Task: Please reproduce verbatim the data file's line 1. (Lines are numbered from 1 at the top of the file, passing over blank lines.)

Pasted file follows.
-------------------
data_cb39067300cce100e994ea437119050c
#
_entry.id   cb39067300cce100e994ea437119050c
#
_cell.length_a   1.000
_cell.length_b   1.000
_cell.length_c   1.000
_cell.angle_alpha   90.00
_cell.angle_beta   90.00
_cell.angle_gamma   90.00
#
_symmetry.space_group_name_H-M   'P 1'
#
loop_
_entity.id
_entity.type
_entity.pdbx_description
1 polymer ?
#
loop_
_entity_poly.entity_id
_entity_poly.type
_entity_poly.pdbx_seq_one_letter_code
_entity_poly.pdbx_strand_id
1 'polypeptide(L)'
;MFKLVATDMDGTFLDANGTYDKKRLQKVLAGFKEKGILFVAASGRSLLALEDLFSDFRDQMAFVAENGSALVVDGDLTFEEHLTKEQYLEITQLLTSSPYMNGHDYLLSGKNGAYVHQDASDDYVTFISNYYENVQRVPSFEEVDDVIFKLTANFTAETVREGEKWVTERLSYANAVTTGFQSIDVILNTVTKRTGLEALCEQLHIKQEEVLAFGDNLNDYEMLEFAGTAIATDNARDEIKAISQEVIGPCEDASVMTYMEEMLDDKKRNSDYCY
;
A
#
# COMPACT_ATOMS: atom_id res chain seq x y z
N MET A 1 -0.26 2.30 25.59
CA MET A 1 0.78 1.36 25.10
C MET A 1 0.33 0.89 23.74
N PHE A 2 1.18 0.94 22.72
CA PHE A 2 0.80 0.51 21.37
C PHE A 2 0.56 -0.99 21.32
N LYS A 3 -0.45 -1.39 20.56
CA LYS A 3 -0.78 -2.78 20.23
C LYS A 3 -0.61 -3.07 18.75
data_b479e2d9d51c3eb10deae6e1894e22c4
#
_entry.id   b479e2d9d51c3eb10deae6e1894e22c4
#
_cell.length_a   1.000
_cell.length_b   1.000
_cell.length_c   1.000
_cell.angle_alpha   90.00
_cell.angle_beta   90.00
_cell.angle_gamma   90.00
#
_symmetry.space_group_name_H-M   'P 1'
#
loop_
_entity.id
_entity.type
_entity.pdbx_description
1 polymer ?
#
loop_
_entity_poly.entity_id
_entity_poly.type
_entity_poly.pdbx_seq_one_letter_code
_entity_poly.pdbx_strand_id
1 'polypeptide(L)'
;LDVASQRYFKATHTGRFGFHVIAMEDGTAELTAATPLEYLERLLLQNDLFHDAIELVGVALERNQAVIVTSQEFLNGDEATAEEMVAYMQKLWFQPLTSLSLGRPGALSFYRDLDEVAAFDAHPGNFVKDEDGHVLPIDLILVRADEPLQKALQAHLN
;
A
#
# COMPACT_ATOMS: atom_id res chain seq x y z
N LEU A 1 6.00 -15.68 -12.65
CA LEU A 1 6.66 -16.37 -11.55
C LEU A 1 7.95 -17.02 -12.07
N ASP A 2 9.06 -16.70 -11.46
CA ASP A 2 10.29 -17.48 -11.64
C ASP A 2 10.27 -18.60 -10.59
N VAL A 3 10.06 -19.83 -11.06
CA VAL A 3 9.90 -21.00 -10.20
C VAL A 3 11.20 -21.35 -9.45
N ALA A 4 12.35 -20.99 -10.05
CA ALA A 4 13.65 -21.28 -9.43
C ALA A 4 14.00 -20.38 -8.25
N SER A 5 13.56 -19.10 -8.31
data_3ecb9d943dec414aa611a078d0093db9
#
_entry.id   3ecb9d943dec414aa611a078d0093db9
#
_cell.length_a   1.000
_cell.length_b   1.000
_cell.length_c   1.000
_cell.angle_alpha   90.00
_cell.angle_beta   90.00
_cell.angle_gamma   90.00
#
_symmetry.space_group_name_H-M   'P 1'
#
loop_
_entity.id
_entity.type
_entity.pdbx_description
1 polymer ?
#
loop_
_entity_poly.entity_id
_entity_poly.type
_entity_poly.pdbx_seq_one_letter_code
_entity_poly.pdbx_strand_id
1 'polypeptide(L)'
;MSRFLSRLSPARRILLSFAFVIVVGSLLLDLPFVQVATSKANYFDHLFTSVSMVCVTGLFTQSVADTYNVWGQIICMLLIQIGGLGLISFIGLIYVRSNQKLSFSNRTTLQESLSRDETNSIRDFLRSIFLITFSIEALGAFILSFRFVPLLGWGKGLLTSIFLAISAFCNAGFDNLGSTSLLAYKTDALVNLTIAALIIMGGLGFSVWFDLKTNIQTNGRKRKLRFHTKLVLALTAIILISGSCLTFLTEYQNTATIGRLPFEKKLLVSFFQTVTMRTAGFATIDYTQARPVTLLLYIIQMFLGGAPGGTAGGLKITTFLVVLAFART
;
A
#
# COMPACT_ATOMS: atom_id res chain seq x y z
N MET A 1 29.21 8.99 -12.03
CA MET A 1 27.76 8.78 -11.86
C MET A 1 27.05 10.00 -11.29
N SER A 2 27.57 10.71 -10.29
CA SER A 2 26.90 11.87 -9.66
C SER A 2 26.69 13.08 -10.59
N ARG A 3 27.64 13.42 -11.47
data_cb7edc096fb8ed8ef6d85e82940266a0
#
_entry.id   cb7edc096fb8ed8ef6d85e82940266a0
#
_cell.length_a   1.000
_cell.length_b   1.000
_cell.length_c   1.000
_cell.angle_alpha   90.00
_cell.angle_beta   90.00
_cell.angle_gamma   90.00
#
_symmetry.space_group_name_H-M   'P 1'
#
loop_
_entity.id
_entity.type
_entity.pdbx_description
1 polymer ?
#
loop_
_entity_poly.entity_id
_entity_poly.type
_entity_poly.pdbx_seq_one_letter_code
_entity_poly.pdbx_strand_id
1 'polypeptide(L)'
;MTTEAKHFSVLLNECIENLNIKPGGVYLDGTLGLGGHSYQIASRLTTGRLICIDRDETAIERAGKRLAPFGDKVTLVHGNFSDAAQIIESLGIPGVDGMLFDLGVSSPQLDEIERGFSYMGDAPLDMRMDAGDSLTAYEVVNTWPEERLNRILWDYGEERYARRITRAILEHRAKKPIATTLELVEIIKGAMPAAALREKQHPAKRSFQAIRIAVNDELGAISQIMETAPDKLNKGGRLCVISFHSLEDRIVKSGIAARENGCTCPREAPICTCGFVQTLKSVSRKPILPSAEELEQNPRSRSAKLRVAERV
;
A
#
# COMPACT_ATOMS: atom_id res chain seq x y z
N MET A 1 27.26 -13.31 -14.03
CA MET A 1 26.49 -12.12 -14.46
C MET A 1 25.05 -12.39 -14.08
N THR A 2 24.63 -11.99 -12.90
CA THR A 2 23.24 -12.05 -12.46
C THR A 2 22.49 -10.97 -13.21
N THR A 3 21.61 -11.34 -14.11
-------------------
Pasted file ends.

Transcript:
data_cb39067300cce100e994ea437119050c